My Experience at DockerCon 2016 – Andrew Prowse

Aug 8, 2016

Written by Andrew ProwseTechnical Specialist at HighVail Systems Inc.

I was fortunate enough to be able to attend the recent DockerCon Summit in Seattle and it was like a window into the future of IT. For those that don’t know what or who Docker is or what containers are, please go to the Docker website here.  There’s a plethora of information, blog posts, and links to other resources that will give you a far better (and probably a lot less “geeky”) explanation.  Suffice to say however, containers and “the CLOUD” have become synonymous with each other over the last couple of years.

For those of you who do know about Docker, you’re probably saying, ‘But containers aren’t new.’ That’s true, they are not new. A variety of projects and commercial products like BSD jails, Solaris zones, and OpenVZ have been doing containers for years. OK, I get it, tell us something we don’t know, like what’s new and unique about Docker? In simple terms, it’s the way they deliver and manage containers. And, quite frankly, what’s very new are the people behind it, and the people developing for and on it. Sitting amongst the 4000+ attendees at the summit, it was clear that everyone was excited to be involved in something big—something revolutionary, that’s going to transform our industry and the world we live in.

Containerization on Linux has been around for quite a while, with OpenVZ and LXC.  Docker is late to the party in that regard. But what they did bring when they arrived was a unique way of packaging the container, a standard that everyone has agreed to, with no kernel modifications required. To know that containers built on Ubuntu will run on SuSE, Red Hat, Windows, and Mac OS without any sort of modification is a revelation in software delivery. This packaging also allows for a seamless transition from a cloud provider (such as AWS or Azure) to the data centre, where it can run on Linux installed in a VM, for instance.

There is no lock in on any infrastructure, or cloud solution. If the server can run Linux, it can run a docker container. And it doesn’t stop there: Docker has released Mac OS and Windows native Docker clients as well.  No need to install Linux in a VM to create Docker containers—just run docker from the command line.

Running Windows? No problem; just install Docker for Windows, and run:

# docker run -ti ubuntu /bin/bash

 

And there you go. You are now logged into an Ubuntu container, free to develop and publish an application or service container on any supported platform.

This incredible flexibility lowers the barriers to entry. No longer are a few dedicated servers required to build up an environment; no longer are special tools or software required to create an application. Any stock standard laptop can get you running and provide all the tools necessary within minutes.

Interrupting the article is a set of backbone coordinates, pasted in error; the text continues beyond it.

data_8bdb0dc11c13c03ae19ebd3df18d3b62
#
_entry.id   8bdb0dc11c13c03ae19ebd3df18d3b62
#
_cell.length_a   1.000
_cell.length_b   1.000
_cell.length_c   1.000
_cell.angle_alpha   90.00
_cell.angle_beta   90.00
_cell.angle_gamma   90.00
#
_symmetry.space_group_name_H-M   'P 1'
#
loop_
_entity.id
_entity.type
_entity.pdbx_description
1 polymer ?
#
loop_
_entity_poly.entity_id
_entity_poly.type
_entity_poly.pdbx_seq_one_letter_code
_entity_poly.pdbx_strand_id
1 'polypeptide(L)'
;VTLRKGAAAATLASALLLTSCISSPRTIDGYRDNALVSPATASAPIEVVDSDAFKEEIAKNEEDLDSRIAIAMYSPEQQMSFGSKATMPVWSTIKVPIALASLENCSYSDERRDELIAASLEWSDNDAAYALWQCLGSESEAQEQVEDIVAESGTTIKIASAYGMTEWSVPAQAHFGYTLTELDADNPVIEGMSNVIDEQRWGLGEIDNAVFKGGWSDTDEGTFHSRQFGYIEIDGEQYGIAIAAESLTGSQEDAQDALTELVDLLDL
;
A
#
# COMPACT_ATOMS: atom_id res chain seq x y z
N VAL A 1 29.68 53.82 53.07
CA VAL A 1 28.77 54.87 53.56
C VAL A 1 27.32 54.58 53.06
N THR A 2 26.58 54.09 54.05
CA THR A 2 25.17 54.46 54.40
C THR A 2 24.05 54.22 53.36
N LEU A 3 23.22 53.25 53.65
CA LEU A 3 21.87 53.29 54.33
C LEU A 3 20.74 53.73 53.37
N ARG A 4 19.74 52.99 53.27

So, what does Docker do? It provides a standard for developers and operations utilizing OpenSource and can run almost anywhere.  Technically, there are no barriers to entry. Docker may have arrived late to the party, but they quickly became the star. And they’ve invited everyone to join in.

Evidence of this was no clearer than at DockerCon, shown in all its glory by the wide variety of companies and people who attended. There were many small code shops with innovative products that weren’t even a thought two years ago. And the big guns were represented as well, with their interesting take on what a container could be, and what it could provide.

Red Hat using Docker as the basis of their PaaS (Platform as a Service) offering OpenShift. Even Microsoft—present as no less than a lead sponsor—was in attendance, and had a very interesting demonstration of Docker in Azure running the Microsoft SQL Server on Linux.

So, who exactly attended DockerCon?  People from all over the globe—from Toronto to Tokyo, Poland to Portland. And as for age groups? All sorts of people, young and old, were there. The youngest presenter was Aditya Gupta, a thirteen-year old who modified the computer game Minecraft for Docker containers. He builds and delivers workshops for Devoxx4Kids and is excited to teach programming skills to young kids like him. He’s also a Boy Scout, and likes to tinker with LEGO. Everyone else was older from there—lots of men and women and boys and girls. It was almost like a family event.

Seeing such diversity in the attendees, the companies, and the solutions, it’s easy to see that Docker is the future of IT.

For more information, please contact us at (416) 867-3000, or at info@highvail.com. You can also visit us on Facebook, LinkedIn, Twitter @HighVail, and Instagram @HighVailSystems.

– Andrew Prowse
Technical Specialist, HighVail Systems Inc.